A group of UK business leaders has announced it is conducting an online survey and asking 100,000 women to provide insight into their work experiences in an effort to unravel the gender pay gap that exists between men and women in their 30s and beyond.
Opportunity Now, a campaign backed by businesses to promote gender diversity in the workplace, is launching the survey to reveal the disproportionate promotion rate between men and women.
The survey comes in the midst of growing concern about a rising percentage of women being absent from middle management positions, contributing to the gender pay gap.
Women in their 20s earn nearly as much as men, but the gender pay gap begins to widen when women approach their 30s. By age 45, women earn an average of 28 per cent less than their male counterparts.
According to Helena Morrissey, fund manager and chair of Opportunity Now, women between the age of 28 and 42 are in the “danger zone.”
Morrissey said, “Twenty-eight to 40 is a critical age for career development where at the moment women fail to be promoted at the same rate as men – a problem for women and companies. This survey, the largest ever undertaken globally, will help us all really understand the reasons behind the current imbalance. We could just plough on, but I think we must be off-target with some of the things we are doing.”
The survey is currently live and can be accessed for one month at www.project2840.com. The survey is sponsored by chief executives from a number of FTSE 100 companies, including Rolls Royce, Barclays, and GSK. It is also being backed by the British Army, London Fire Brigade, and the heads of nearly every government department.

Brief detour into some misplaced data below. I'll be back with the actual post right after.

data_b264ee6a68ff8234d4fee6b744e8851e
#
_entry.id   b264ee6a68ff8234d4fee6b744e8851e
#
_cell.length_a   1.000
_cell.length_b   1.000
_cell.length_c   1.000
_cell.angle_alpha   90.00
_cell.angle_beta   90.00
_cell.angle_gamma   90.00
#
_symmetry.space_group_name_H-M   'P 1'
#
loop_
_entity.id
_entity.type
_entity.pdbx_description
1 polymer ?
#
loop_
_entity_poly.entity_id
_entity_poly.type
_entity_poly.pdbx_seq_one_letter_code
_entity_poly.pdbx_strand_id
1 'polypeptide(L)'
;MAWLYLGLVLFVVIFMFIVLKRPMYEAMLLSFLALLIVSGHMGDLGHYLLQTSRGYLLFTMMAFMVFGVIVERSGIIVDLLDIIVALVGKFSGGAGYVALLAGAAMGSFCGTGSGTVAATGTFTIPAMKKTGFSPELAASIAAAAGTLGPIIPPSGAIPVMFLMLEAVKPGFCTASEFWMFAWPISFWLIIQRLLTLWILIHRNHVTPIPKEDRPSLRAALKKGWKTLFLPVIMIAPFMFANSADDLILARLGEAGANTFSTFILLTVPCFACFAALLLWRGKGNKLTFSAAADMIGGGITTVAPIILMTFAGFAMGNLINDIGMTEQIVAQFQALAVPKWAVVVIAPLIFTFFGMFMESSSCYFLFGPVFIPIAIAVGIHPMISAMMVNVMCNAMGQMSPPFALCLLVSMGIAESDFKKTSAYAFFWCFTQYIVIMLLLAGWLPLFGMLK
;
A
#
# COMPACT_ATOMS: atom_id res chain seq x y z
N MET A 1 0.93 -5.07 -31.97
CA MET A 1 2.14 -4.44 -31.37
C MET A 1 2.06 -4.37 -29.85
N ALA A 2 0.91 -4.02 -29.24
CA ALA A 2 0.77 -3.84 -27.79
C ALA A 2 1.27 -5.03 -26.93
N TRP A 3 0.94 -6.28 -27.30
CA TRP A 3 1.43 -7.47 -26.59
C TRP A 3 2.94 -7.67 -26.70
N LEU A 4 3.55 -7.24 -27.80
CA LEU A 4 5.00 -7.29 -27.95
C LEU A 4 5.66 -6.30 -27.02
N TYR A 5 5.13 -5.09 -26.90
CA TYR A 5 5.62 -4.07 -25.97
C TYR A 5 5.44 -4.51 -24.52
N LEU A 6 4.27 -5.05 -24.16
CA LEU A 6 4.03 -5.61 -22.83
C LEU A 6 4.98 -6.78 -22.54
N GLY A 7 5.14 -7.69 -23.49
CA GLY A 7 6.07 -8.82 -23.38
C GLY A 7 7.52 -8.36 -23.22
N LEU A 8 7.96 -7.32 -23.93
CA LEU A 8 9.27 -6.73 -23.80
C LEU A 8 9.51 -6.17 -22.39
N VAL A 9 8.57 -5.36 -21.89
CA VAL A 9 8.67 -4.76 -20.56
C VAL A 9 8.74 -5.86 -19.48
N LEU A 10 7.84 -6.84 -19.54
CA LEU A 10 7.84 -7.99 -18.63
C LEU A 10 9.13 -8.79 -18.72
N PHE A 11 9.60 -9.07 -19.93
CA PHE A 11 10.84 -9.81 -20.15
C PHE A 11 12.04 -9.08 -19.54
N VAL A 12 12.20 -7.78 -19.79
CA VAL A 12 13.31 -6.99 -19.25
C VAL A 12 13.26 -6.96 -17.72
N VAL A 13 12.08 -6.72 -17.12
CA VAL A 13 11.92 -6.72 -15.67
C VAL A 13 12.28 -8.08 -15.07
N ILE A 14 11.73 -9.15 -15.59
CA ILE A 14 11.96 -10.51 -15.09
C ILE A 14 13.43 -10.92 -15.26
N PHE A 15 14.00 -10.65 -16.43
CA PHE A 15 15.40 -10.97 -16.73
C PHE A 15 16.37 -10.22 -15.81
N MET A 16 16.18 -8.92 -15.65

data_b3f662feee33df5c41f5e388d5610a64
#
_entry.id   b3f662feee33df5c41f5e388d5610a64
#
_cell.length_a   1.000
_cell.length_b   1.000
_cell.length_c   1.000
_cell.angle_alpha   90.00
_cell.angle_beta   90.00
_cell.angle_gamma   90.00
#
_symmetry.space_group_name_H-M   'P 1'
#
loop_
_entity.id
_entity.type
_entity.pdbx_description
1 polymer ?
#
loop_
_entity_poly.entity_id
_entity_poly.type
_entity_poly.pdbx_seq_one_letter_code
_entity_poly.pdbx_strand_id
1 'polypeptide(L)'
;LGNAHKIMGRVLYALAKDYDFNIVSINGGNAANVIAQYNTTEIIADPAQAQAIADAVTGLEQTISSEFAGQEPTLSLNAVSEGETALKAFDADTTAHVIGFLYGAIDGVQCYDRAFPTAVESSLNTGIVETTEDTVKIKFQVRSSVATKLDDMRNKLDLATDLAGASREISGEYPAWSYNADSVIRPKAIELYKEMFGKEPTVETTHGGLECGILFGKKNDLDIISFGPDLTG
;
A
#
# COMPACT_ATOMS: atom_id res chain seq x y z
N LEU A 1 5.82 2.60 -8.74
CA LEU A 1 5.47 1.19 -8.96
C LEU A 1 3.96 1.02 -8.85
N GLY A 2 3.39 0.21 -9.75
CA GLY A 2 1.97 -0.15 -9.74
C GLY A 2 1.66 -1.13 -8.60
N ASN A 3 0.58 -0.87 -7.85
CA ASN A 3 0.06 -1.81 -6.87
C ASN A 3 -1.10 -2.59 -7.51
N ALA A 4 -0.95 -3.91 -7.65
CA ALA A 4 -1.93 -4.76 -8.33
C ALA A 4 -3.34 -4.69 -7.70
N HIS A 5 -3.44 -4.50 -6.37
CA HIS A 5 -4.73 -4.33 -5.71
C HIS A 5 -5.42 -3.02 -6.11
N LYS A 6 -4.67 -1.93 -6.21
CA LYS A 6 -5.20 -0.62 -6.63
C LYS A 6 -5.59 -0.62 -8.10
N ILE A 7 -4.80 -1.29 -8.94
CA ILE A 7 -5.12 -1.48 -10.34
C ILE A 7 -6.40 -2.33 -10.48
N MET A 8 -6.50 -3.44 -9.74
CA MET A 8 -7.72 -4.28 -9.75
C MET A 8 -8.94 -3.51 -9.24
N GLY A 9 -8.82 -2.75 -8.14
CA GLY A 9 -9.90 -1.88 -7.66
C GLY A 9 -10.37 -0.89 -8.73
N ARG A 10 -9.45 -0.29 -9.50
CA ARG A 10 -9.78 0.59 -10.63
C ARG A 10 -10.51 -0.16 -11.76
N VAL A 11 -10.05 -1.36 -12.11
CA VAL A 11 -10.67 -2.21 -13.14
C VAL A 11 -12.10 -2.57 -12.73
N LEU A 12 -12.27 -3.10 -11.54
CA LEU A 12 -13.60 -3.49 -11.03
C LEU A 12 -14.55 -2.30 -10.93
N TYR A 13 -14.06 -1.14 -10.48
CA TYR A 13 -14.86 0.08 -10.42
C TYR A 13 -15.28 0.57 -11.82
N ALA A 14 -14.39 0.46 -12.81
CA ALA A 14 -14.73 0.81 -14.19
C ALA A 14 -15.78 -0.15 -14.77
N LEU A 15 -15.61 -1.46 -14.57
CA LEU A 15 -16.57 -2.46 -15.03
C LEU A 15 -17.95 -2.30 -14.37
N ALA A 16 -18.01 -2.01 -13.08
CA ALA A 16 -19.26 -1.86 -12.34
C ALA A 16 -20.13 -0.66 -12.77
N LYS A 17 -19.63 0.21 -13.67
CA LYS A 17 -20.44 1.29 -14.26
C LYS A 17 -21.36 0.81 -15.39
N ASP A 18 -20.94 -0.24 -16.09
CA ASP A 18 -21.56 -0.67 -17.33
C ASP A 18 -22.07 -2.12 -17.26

While Opportunity Now and the survey’s sponsors are particularly interested in understanding the work and life experiences of women between the ages of 28 and 40, younger and older women are also being encouraged to participate.
Morrissey, who is the mother of nine children, proclaimed she is hopeful that the results of the survey will boost “returnship” schemes in order to provide women with routes to re-enter the labour force after taking a career break.
Research gathered from a number of studies show that the majority of women tend to get caught on the “mummy track,” and they return to work only to experience diminished pay and a lack of employment prospects.